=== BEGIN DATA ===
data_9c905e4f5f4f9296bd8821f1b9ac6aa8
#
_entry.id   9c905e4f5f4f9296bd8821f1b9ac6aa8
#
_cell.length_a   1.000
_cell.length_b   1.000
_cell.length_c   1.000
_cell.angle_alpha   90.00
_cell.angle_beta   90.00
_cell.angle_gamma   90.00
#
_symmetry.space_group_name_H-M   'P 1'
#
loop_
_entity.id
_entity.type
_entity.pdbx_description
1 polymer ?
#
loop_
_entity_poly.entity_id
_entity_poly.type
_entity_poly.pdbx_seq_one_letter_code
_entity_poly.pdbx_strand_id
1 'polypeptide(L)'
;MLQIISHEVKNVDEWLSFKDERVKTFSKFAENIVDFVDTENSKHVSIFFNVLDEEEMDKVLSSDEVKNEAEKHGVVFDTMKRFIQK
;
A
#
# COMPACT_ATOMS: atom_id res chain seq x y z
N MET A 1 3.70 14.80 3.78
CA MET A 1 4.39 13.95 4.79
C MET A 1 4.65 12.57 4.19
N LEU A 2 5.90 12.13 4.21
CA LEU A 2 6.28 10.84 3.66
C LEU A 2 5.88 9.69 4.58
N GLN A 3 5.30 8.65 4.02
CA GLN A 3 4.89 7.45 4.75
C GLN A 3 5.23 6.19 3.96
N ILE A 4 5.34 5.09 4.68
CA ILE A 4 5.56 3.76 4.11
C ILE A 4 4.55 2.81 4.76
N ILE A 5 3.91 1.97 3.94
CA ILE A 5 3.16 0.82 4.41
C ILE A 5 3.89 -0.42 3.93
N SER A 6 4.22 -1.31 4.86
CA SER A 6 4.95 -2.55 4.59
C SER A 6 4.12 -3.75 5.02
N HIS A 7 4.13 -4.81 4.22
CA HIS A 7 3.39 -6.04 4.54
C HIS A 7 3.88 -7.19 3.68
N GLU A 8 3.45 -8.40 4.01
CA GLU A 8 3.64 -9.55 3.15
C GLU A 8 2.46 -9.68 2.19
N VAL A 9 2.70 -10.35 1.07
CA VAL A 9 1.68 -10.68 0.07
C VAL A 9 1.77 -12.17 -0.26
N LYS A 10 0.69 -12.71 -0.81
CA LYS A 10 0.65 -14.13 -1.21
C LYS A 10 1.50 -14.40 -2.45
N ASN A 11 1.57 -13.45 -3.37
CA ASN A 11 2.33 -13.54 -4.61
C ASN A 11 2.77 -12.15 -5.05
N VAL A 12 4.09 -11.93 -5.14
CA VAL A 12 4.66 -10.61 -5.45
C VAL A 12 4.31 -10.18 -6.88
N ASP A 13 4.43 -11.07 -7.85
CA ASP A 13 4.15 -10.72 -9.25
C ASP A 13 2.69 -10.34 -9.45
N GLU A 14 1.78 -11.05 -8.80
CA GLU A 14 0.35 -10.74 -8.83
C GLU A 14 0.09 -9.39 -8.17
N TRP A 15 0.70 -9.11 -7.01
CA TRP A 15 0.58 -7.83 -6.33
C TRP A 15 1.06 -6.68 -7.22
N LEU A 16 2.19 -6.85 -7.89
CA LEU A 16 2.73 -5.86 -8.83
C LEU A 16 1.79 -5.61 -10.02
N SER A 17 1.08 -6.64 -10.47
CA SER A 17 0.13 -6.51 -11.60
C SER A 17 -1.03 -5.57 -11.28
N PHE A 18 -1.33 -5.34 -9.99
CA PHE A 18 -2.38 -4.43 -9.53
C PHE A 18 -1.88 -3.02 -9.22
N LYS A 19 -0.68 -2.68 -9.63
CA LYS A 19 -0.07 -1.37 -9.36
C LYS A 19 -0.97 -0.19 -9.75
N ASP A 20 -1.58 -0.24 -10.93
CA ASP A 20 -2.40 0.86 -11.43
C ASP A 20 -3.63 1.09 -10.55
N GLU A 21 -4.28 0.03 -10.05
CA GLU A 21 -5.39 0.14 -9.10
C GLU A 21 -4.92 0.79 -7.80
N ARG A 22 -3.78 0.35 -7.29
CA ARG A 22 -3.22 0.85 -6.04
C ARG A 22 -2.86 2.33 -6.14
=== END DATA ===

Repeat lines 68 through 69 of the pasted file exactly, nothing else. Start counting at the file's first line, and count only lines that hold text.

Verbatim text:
CA ASP A 13 4.15 -10.72 -9.25
C ASP A 13 2.69 -10.34 -9.45